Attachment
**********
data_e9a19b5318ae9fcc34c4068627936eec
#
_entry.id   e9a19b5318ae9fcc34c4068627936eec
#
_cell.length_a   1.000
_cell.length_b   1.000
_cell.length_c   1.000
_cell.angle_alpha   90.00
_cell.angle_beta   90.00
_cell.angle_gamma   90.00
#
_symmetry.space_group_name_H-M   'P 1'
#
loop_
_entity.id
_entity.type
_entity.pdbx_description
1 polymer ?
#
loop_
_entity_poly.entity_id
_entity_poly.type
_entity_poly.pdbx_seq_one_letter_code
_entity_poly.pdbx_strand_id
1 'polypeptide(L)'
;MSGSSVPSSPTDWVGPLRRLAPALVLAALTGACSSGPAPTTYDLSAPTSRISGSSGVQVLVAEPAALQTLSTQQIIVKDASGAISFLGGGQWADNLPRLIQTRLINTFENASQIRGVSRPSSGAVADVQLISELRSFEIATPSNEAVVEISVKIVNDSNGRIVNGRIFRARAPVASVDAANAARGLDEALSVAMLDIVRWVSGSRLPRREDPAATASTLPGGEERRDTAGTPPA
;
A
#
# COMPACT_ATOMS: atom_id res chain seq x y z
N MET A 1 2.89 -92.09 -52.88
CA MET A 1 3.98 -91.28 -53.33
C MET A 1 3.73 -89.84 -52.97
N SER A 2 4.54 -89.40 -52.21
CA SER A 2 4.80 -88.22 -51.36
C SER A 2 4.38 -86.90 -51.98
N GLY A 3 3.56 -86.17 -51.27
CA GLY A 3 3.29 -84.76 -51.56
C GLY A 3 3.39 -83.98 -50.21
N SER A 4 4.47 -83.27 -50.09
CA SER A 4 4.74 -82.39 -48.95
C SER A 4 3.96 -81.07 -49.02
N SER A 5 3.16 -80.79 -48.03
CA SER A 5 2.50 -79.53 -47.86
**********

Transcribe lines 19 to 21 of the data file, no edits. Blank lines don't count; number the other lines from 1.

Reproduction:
#
loop_
_entity_poly.entity_id